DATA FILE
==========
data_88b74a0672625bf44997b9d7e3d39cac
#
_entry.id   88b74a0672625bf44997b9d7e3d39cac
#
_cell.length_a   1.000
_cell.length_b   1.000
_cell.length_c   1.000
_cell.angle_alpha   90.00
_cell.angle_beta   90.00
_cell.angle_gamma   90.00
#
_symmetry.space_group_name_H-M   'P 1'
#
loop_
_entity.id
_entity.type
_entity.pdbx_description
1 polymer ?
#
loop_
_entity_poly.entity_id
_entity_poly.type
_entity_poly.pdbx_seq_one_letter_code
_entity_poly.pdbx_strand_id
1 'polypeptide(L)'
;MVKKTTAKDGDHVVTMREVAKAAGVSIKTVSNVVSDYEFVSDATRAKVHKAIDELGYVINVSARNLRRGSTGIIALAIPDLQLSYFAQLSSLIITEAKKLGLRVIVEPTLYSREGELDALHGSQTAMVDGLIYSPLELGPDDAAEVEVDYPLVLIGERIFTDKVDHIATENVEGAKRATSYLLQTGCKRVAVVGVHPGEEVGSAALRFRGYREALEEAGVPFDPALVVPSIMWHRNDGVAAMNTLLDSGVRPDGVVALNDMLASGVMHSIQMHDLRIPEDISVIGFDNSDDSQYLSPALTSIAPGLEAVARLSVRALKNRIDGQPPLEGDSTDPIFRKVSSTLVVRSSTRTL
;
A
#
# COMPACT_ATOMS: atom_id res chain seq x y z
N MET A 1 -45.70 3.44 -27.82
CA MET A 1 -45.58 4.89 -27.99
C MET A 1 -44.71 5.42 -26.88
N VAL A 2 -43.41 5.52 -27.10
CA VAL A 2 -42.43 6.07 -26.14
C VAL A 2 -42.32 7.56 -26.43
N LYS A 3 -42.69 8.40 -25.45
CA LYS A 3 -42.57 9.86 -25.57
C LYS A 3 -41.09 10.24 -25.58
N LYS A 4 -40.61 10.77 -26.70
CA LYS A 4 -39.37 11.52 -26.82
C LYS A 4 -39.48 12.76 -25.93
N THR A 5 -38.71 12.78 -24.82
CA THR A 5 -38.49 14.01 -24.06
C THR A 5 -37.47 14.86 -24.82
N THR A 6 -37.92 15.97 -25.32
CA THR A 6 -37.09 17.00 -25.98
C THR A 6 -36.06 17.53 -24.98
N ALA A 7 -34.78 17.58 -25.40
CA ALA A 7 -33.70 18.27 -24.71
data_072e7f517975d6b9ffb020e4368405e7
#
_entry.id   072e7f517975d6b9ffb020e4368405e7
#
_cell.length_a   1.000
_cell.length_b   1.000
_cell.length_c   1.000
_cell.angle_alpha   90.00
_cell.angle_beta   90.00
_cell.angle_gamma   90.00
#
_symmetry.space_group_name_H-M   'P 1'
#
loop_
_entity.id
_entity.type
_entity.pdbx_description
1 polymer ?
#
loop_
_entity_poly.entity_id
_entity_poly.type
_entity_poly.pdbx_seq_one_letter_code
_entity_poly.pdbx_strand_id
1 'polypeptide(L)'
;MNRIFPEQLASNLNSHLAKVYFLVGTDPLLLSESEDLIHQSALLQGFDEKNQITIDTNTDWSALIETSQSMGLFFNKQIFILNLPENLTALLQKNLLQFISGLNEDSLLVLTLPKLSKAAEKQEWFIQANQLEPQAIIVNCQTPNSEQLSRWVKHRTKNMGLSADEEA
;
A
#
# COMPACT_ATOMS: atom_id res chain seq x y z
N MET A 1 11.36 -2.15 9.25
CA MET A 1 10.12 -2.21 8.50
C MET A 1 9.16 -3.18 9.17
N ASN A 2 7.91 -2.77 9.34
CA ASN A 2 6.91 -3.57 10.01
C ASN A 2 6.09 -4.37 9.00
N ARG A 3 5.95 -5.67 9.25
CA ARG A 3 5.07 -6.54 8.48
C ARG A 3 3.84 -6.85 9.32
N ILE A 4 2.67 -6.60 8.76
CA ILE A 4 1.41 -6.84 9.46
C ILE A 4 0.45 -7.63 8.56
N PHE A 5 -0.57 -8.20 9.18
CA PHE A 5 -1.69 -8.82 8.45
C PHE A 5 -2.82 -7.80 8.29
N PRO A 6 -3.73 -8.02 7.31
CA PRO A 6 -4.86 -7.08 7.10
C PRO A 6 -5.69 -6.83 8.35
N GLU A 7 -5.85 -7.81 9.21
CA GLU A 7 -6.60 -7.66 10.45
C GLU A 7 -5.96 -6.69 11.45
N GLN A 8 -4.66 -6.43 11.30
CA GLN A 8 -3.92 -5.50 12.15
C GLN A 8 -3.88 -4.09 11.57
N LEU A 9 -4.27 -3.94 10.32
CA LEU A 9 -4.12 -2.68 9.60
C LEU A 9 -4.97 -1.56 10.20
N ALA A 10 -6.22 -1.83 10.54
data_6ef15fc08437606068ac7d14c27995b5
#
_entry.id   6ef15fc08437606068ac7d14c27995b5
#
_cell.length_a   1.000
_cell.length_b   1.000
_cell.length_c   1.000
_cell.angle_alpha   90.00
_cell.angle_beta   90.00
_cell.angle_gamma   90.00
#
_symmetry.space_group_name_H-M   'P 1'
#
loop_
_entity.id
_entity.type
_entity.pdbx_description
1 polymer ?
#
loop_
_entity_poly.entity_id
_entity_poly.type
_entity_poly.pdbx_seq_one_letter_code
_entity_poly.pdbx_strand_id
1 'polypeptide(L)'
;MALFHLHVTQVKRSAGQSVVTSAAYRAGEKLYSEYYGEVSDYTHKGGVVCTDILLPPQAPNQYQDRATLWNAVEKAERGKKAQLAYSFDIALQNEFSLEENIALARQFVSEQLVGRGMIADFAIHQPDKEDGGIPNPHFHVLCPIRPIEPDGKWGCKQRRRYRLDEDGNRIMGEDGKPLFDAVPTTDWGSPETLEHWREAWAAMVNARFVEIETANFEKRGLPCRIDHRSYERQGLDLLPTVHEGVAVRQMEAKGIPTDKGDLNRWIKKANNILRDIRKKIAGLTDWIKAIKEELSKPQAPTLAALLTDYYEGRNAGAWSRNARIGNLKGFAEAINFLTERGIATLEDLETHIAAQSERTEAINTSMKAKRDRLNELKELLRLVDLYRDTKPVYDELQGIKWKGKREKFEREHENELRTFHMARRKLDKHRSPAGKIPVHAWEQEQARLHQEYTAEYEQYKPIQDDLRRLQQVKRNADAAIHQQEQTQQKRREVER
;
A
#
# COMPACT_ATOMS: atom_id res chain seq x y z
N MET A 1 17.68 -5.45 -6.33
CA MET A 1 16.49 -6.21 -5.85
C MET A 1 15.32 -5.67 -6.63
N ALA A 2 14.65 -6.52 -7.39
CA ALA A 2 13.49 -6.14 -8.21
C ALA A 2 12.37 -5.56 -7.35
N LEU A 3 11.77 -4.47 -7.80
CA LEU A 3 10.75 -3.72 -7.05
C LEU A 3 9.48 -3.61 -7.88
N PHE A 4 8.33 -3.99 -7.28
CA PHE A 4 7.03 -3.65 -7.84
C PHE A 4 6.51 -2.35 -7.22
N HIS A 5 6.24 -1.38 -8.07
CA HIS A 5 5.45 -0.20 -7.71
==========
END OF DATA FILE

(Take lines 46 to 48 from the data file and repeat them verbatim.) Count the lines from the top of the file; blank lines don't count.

N THR A 6 -37.92 15.97 -25.32
CA THR A 6 -37.09 17.00 -25.98
C THR A 6 -36.06 17.53 -24.98